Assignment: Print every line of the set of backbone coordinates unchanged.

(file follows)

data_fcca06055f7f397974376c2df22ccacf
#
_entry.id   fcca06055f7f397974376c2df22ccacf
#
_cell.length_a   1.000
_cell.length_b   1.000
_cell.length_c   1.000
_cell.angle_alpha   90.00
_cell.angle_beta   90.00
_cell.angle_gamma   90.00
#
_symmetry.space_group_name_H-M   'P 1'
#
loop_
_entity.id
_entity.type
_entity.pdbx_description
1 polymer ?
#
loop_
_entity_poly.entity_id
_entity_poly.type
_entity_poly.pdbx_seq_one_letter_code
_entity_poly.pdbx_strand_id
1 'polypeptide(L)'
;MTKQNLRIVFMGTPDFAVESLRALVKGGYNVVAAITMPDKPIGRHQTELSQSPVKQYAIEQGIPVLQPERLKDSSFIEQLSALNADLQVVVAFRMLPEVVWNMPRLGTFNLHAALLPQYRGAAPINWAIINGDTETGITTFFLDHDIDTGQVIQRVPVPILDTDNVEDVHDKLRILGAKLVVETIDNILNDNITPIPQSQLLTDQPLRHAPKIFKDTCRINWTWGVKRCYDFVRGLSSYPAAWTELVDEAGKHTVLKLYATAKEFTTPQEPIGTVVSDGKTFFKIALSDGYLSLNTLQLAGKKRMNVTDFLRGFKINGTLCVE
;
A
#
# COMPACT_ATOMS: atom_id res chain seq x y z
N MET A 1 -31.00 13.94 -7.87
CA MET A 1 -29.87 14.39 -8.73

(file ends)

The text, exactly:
data_fcca06055f7f397974376c2df22ccacf
#
_entry.id   fcca06055f7f397974376c2df22ccacf
#
_cell.length_a   1.000
_cell.length_b   1.000
_cell.length_c   1.000
_cell.angle_alpha   90.00
_cell.angle_beta   90.00
_cell.angle_gamma   90.00
#
_symmetry.space_group_name_H-M   'P 1'
#
loop_
_entity.id
_entity.type
_entity.pdbx_description
1 polymer ?
#
loop_
_entity_poly.entity_id
_entity_poly.type
_entity_poly.pdbx_seq_one_letter_code
_entity_poly.pdbx_strand_id
1 'polypeptide(L)'
;MTKQNLRIVFMGTPDFAVESLRALVKGGYNVVAAITMPDKPIGRHQTELSQSPVKQYAIEQGIPVLQPERLKDSSFIEQLSALNADLQVVVAFRMLPEVVWNMPRLGTFNLHAALLPQYRGAAPINWAIINGDTETGITTFFLDHDIDTGQVIQRVPVPILDTDNVEDVHDKLRILGAKLVVETIDNILNDNITPIPQSQLLTDQPLRHAPKIFKDTCRINWTWGVKRCYDFVRGLSSYPAAWTELVDEAGKHTVLKLYATAKEFTTPQEPIGTVVSDGKTFFKIALSDGYLSLNTLQLAGKKRMNVTDFLRGFKINGTLCVE
;
A
#
# COMPACT_ATOMS: atom_id res chain seq x y z
N MET A 1 -31.00 13.94 -7.87
CA MET A 1 -29.87 14.39 -8.73